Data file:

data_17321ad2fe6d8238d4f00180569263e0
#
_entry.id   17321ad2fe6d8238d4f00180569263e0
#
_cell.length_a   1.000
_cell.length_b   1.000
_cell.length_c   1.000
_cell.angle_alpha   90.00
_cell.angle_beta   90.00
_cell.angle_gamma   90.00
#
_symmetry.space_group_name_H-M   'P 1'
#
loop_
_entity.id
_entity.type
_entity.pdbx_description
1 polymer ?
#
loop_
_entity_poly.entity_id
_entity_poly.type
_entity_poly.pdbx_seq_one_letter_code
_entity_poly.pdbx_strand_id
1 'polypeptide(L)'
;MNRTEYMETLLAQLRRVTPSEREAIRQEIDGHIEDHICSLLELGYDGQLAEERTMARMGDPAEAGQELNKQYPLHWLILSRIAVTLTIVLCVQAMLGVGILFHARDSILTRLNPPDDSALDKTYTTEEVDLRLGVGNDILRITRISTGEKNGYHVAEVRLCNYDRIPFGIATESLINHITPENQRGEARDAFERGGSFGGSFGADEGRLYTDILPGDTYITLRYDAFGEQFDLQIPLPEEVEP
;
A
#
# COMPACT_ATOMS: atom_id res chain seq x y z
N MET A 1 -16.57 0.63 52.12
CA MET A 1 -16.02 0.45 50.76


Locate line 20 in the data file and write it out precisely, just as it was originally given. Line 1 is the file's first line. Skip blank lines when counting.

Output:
loop_